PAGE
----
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Chiefster
07-30-2007, 07:12 PM
Priest Holmes says he has come back from harder hits in his life.
There was, for instance, the time as a teenager in San Antonio when young Holmes got in a fight with a neighbor.
"The guy runs off to his garage, I chase him, and the next thing I know, he comes out with a bat and hits me in the head," Holmes related. "Well, I got off the ground after that. I think if I can come back from that, I can take a hit."
San Diego linebacker Shawne Merriman didn't hit Holmes with a bat. It just felt that way on Oct. 30, 2005 the last time Priest Holmes played, or even spent much time with, the Kansas City Chiefs. The head and neck injuries he sustained that day seemed to have ended Holmes career when he spent the entire 2006 season on the sideline in his San Antonio home.
But 22 months later (by Holmes' count), the Chiefs career leader in rushing, touchdowns, runs from scrimmage and 100-yard games stepped back on the practice field before a small army of cameras recording every step on his conditioning work at the team's River Falls, Wis., training camp.
In surprising the Chiefs with his announced intention to play football again after 1 1/2 seasons of inactivity, Holmes removed some of the spotlight from Larry Johnson's training camp holdout and the absence of unsigned first-round draft pick Dwayne Bowe.
Indeed, while the team conducted a Sunday morning special teams practice in the University of Wisconsin-River Falls stadium, the attention of most fans and virtually the entire press corps was on Holmes running wind sprints with other rehabbing players on an outside field.
Why come back now after nearly two years in which he spent very, very little time around his teammates? In a typically rambling discourse, Holmes talked about providing leadership as part of his motivation to return to football.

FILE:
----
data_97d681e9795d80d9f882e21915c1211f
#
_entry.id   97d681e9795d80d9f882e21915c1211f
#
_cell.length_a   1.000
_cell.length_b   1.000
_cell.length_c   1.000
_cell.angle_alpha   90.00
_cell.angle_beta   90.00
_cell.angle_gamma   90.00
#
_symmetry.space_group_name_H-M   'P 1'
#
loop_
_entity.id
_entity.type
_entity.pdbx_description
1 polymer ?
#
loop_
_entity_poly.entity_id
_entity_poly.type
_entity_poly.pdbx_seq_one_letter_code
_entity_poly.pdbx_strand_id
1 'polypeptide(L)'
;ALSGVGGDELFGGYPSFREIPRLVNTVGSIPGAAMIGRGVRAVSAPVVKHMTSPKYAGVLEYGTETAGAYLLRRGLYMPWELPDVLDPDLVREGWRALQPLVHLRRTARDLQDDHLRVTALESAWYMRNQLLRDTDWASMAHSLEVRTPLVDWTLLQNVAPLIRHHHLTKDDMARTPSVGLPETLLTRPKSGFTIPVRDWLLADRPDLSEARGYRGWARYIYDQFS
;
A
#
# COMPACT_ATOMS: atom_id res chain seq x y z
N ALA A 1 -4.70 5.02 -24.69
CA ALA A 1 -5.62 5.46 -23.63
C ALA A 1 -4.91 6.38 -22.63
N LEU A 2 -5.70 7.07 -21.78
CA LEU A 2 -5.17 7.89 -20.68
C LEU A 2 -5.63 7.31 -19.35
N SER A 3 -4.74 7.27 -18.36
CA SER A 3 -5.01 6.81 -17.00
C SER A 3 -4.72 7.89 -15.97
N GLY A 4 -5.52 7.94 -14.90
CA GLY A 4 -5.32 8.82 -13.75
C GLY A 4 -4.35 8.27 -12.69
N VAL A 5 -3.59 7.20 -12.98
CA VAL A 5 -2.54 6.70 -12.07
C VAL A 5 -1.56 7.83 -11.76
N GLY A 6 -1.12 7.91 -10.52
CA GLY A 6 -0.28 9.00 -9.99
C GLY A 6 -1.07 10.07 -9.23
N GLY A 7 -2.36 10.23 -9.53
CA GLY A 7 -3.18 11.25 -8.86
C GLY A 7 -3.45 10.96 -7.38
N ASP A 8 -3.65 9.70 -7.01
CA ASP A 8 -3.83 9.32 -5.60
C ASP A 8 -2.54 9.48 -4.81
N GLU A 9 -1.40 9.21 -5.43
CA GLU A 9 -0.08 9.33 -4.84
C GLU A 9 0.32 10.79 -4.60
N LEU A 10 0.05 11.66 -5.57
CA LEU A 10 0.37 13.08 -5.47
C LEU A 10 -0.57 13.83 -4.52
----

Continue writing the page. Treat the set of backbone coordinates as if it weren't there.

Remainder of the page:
"In order to make this team an entire entity, it takes several of its parts coming back to the field. I'm one of them," he said.
"If I can come back after 22 months and get back to the field and show people that you can carry on despite any obstacle, that will mean something to this team."
The always cryptic Holmes said he really hadn't thought about returning until having a dream some six days before the opening of camp.
"I don't know why, but I saw myself playing football," he said. "After that I went to my children and asked them if they could see my playing football again, and they said yes.
"Then, after the dream, comes the self-doubt. You're too old, you can't do this. You've been off so long, why in the world would you want to come back? Athletes coming out of college are getting bigger and stronger; why would you want to face that?"
Well, there is a matter of salary. The Chiefs paid Holmes $870,000 last year on a restructured contract even when he didn't play. He has no such guarantees this year, however.
Holmes downplayed the suggestion that he was taking advantage of the absence of Johnson, the understudy who became a star when Holmes went down. He admitted there is no guarantee that after at least three to four weeks of conditioning work he can put on the pads and again be a complete running back.
"Without struggle, there is no purpose," he said in a classic Priest Platitude. "And I will definitely struggle over these next four weeks. Will I be the same runner as I was? That remains to be seen. But I know this: the hard work will be there.
"That which you believe in your heart, the body can achieve."

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